In Haiti, Literally Eating Dirt to Survive.

As the cost of oil around the world continues to climb, the price of food has increased to the point where many Haitians (where most people make less than $2 a day) have begun eating cookies and pies made of dirt and mud.

Carrying buckets of dirt and water up ladders to the roof of the former prison for which the slum is named, they strain out rocks and clumps on a sheet, and stir in shortening and salt. Then they pat the mixture into mud cookies and leave them to dry under the scorching sun…

The finished cookies are carried in buckets to markets or sold on the streets.

A Haitian doctors say depending on the cookies for sustenance risks malnutrition.

“Trust me, if I see someone eating those cookies, I will discourage it,” said Dr. Gabriel Thimothee, executive director of Haiti’s health ministry.

Marie Noel, 40, sells the cookies in a market to provide for her seven children. Her family also eats them.

“I’m hoping one day I’ll have enough food to eat, so I can stop eating these,” she said. “I know it’s not good for me.”


Poor Haitians Resort to Eating Dirt.
[AP]

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Gene "G.D." Demby is the founder and editor of PostBourgie. In his day job, he blogs about race and ethnicity for National Public Radio. He is a native of South Philly and reads and writes and runs and rants. You can follow him on Twitter or subscribe to him on Facebook.

7 comments to In Haiti, Literally Eating Dirt to Survive.

  • I posted about this on my own page, and I also am Haitian (on my dad’s side). This is the type of thing that gets under my skin. It also shows that although some Americans may complain about how hard we have it, there are people in other countries that have it 100 times worse…

  • Brran: I feel you. But I don’t think the problems of the poor in the U.S. are illegitimate (or less legitimate) because they don’t have to eat dirt.

    Have you ever visited? My landlord is a photojournalist, and she had to cover Aristide’s ouster. She had PTSD when she returned. Her stories were not easy to listen to.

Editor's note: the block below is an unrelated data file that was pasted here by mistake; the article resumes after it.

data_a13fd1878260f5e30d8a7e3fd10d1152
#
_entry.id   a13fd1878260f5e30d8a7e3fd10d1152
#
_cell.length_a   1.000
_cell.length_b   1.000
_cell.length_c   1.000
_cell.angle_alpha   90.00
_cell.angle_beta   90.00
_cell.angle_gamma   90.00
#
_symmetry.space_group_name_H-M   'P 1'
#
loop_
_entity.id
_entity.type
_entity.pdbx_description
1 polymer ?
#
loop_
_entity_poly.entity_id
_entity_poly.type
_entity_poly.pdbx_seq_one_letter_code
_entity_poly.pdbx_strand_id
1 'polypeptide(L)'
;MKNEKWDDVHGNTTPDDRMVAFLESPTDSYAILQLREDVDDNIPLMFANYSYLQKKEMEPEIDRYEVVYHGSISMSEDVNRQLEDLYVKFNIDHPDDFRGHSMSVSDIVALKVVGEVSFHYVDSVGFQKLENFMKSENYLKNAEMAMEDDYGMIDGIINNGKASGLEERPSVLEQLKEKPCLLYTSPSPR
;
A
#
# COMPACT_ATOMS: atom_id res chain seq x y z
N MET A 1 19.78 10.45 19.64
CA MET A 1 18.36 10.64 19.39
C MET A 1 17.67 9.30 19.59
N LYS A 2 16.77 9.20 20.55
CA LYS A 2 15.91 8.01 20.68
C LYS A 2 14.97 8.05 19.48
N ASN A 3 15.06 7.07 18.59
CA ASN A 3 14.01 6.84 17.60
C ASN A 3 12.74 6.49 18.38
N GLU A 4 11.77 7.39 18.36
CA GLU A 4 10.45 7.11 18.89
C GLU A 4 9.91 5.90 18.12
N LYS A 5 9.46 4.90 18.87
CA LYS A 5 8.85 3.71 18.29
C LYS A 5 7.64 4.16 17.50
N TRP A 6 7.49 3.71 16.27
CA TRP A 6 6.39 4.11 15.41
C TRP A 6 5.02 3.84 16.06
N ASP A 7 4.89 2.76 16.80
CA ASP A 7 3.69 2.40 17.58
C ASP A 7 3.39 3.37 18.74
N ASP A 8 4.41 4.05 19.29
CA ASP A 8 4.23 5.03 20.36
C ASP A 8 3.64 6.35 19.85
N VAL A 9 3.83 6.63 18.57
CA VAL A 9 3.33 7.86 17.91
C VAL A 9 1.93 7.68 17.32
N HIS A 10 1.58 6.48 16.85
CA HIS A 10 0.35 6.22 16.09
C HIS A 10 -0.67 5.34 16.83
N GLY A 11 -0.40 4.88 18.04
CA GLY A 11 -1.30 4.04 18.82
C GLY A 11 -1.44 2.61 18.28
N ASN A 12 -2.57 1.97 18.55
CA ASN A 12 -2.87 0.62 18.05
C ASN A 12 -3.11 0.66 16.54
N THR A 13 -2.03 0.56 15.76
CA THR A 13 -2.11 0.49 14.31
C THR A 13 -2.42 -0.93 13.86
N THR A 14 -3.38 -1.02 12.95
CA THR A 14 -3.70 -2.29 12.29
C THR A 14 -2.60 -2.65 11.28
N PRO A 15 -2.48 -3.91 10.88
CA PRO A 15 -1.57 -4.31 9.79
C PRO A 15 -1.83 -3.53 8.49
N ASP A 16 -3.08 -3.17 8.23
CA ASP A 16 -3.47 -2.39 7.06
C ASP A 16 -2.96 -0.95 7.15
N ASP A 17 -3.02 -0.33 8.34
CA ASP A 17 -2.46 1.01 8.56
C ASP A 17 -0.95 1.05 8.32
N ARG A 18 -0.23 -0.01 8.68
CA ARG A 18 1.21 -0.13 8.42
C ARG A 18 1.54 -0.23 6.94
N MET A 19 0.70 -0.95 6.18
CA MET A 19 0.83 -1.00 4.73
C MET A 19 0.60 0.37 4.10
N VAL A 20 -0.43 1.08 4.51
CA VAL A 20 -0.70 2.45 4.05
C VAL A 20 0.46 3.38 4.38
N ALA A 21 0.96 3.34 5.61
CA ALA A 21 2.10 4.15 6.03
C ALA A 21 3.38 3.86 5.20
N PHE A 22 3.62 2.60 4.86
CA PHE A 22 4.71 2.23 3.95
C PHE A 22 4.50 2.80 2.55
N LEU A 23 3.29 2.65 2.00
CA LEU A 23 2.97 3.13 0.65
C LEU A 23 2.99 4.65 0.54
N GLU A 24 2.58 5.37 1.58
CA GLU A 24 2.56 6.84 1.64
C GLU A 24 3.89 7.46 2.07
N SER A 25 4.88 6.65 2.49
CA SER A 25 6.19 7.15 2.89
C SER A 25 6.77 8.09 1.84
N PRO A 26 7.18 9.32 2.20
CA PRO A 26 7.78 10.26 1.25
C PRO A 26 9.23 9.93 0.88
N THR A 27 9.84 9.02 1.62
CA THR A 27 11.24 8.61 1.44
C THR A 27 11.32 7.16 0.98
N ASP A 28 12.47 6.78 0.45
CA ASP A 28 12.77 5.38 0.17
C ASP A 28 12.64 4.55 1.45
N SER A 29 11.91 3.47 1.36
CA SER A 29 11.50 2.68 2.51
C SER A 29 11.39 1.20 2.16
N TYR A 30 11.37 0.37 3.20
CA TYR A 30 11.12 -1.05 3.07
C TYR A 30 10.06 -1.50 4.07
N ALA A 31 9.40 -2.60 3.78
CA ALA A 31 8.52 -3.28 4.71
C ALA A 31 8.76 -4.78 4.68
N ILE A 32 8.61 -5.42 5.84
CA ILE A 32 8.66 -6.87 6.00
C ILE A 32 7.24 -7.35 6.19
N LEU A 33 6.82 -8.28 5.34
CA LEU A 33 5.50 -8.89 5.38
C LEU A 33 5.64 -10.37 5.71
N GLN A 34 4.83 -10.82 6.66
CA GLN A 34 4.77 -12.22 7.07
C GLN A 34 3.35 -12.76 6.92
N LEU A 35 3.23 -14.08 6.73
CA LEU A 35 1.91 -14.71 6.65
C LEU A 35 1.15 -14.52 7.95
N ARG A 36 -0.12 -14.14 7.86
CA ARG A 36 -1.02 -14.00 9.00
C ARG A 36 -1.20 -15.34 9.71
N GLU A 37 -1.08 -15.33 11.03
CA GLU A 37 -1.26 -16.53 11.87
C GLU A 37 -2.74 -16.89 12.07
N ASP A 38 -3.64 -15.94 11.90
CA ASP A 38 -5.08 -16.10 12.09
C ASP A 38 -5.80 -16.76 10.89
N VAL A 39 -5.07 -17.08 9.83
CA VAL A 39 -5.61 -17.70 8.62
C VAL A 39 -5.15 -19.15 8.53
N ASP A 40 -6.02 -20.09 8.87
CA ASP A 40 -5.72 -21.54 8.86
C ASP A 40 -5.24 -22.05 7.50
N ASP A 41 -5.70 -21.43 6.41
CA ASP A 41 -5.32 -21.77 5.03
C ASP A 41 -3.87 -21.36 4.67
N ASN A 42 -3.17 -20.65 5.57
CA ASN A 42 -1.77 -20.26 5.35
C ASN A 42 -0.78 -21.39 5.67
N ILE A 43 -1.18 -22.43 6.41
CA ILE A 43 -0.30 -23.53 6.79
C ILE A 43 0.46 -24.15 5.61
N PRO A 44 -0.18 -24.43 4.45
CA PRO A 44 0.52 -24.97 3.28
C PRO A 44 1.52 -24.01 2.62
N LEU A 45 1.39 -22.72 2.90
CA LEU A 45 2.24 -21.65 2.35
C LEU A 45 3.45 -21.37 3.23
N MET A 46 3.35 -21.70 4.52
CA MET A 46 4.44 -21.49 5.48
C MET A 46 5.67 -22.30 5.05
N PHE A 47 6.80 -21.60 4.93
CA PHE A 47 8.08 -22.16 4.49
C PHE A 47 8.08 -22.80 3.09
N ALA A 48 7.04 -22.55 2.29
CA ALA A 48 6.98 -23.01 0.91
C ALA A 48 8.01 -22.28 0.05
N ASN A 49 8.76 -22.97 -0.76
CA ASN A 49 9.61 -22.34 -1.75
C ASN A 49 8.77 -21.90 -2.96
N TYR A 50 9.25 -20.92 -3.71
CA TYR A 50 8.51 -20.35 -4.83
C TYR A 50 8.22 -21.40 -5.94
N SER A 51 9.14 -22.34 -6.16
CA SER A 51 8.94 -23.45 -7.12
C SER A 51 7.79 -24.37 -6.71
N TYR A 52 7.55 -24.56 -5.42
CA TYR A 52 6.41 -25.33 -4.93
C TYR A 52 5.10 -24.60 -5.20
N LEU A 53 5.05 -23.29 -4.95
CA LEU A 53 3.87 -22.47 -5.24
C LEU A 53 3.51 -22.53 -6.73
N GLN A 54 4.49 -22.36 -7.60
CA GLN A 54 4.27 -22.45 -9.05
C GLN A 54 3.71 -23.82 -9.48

• I actually have not visited because the last time my father went down there, he and my uncle contracted malaria, which he actually ended up dying from about a week or two after his return back to the states. I definitely want to go and see the country and meet more of my family, but I fear that I may end up having a trip similar to that of my father or your landlord.

  • quadmoniker

    This is the first time I’ve ever heard of anyone actually resorting to eating only dirt, and it’s dangerous if the dirt contains contaminants. As the AP piece notes, it’s also risky to depend solely on dirt.

    But it’s not the first time people have eaten dirt. In fact, human populations around the world have practiced geophagy at various times. Poor Southerners did so until pretty recently, baking clay and making something called mud soup. Anthropologists think it has something to do with the tricky business of being omnivore’s around the world, since dirt contains many minerals humans need. http://caliber.ucpress.net/doi/abs/10.1525/gfc.2002.2.2.28

  • GVG

    I really wish after the long day I had, that this was not the story I read right before trying to go to bed. Being Haitian in America is not at all fun when news conscious and you have to see the perception given of your country and the reality of what you know your country to truly be. There is so much beauty in such a small place, that no one, including the Haitian authorities, care to show. I am not going to sit here and act as if I know the pain or desperation of the people in this article from personal experience, that are forced to have to eat dirt to survive– to be honest our family in the broadest sense of the AP’s definition is probably whom they seem to define in the piece as the “tiny elite that controls the economy”. However, that is no different from most parts of the world including America, which has all its wealth in the hands in the few, while most starve below them. I realize this piece is supposed to be a shining spotlight on a growing issue in a small country that the global community should assist. However, I think it is missing the importance of the historical factors that created the reality, and how without shining a spotlight on those aspects as well, the problem could never be corrected, because those factors in one way or another still exist.